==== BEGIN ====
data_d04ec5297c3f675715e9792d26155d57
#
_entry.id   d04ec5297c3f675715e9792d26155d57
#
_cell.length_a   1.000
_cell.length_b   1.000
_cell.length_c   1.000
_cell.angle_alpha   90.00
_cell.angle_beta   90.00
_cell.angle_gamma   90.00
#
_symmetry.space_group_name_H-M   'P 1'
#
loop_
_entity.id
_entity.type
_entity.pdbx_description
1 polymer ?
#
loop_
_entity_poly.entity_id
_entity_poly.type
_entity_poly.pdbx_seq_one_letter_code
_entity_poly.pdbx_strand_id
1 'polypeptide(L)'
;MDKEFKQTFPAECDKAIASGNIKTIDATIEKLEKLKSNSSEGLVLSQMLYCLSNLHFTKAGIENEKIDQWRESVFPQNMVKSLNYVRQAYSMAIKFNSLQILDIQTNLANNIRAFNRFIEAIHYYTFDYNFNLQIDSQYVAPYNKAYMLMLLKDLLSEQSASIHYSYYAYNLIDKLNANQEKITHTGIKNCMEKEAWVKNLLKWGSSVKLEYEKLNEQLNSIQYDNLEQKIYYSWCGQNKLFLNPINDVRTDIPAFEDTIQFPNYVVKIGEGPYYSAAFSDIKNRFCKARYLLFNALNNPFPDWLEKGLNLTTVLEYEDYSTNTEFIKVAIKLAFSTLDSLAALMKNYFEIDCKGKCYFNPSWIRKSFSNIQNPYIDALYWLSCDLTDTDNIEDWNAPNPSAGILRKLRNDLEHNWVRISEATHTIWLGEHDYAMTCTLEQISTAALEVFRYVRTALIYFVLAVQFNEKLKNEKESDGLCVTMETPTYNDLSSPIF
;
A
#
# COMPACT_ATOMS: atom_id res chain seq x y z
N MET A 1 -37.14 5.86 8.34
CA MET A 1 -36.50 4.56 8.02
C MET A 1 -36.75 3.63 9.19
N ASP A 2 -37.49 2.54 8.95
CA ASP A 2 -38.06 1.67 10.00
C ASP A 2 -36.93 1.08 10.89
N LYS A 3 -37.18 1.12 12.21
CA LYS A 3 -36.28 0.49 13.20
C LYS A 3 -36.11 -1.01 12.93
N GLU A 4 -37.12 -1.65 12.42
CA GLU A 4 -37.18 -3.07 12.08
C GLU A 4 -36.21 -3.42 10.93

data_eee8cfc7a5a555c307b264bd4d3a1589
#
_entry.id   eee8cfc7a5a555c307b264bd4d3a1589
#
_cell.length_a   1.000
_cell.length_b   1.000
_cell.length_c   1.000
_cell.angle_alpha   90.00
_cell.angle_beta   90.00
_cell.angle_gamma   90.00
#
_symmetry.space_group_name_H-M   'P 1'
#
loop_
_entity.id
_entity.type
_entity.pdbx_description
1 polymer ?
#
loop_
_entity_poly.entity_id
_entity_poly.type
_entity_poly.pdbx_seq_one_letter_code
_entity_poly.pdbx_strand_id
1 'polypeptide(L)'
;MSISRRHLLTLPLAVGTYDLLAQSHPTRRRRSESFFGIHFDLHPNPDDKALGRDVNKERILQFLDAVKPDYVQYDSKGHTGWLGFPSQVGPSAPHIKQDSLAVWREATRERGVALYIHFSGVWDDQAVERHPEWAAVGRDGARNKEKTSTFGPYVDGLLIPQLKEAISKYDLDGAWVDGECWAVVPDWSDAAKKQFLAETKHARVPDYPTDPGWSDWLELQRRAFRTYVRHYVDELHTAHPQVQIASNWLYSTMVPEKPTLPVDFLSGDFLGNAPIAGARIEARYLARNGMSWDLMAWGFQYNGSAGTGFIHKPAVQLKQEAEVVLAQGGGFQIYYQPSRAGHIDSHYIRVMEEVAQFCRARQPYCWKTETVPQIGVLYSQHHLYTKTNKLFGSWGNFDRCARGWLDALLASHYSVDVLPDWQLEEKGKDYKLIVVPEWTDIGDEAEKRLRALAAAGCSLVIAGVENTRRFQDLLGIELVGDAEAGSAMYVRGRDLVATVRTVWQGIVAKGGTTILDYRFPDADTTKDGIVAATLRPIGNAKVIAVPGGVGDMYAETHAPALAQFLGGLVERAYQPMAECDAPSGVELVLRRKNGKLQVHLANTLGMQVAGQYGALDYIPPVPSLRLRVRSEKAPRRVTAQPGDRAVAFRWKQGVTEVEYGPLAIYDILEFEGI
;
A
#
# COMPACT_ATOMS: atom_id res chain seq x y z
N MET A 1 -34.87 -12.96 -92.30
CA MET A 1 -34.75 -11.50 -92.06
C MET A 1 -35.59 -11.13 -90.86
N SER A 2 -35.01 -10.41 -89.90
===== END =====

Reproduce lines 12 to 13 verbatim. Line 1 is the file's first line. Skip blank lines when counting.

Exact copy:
_symmetry.space_group_name_H-M   'P 1'
#